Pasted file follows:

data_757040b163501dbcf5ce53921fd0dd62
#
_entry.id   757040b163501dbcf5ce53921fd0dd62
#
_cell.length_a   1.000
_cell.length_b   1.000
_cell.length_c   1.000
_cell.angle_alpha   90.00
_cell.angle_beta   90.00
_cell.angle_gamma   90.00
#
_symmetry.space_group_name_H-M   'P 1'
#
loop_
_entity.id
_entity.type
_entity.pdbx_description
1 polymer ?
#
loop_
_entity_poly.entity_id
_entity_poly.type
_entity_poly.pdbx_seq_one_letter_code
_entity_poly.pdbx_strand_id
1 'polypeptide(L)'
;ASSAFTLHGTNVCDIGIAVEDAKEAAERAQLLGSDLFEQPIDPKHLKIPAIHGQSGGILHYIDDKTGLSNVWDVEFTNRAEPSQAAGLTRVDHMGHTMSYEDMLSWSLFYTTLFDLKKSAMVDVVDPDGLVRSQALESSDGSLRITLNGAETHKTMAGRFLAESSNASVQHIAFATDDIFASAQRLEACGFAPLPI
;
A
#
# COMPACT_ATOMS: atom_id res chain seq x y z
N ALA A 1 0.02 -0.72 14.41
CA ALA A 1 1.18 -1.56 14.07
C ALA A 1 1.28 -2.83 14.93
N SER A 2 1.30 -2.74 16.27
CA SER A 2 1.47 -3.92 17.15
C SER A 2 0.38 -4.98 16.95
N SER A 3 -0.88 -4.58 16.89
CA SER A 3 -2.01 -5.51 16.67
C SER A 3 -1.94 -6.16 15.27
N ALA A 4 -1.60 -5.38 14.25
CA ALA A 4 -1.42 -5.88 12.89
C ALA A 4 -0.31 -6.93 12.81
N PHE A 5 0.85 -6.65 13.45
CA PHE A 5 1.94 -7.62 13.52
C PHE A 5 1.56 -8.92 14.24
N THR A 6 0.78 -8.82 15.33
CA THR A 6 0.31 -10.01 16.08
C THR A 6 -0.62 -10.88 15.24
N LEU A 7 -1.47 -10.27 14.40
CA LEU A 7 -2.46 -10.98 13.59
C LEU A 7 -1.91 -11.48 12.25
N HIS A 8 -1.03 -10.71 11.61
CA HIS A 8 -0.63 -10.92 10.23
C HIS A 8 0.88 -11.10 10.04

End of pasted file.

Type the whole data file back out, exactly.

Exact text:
data_757040b163501dbcf5ce53921fd0dd62
#
_entry.id   757040b163501dbcf5ce53921fd0dd62
#
_cell.length_a   1.000
_cell.length_b   1.000
_cell.length_c   1.000
_cell.angle_alpha   90.00
_cell.angle_beta   90.00
_cell.angle_gamma   90.00
#
_symmetry.space_group_name_H-M   'P 1'
#
loop_
_entity.id
_entity.type
_entity.pdbx_description
1 polymer ?
#
loop_
_entity_poly.entity_id
_entity_poly.type
_entity_poly.pdbx_seq_one_letter_code
_entity_poly.pdbx_strand_id
1 'polypeptide(L)'
;ASSAFTLHGTNVCDIGIAVEDAKEAAERAQLLGSDLFEQPIDPKHLKIPAIHGQSGGILHYIDDKTGLSNVWDVEFTNRAEPSQAAGLTRVDHMGHTMSYEDMLSWSLFYTTLFDLKKSAMVDVVDPDGLVRSQALESSDGSLRITLNGAETHKTMAGRFLAESSNASVQHIAFATDDIFASAQRLEACGFAPLPI
;
A
#
# COMPACT_ATOMS: atom_id res chain seq x y z
N ALA A 1 0.02 -0.72 14.41
CA ALA A 1 1.18 -1.56 14.07
C ALA A 1 1.28 -2.83 14.93
N SER A 2 1.30 -2.74 16.27
CA SER A 2 1.47 -3.92 17.15
C SER A 2 0.38 -4.98 16.95
N SER A 3 -0.88 -4.58 16.89
CA SER A 3 -2.01 -5.51 16.67
C SER A 3 -1.94 -6.16 15.27
N ALA A 4 -1.60 -5.38 14.25
CA ALA A 4 -1.42 -5.88 12.89
C ALA A 4 -0.31 -6.93 12.81
N PHE A 5 0.85 -6.65 13.45
CA PHE A 5 1.94 -7.62 13.52
C PHE A 5 1.56 -8.92 14.24
N THR A 6 0.78 -8.82 15.33
CA THR A 6 0.31 -10.01 16.08
C THR A 6 -0.62 -10.88 15.24
N LEU A 7 -1.47 -10.27 14.40
CA LEU A 7 -2.46 -10.98 13.59
C LEU A 7 -1.91 -11.48 12.25
N HIS A 8 -1.03 -10.71 11.61
CA HIS A 8 -0.63 -10.92 10.23
C HIS A 8 0.88 -11.10 10.04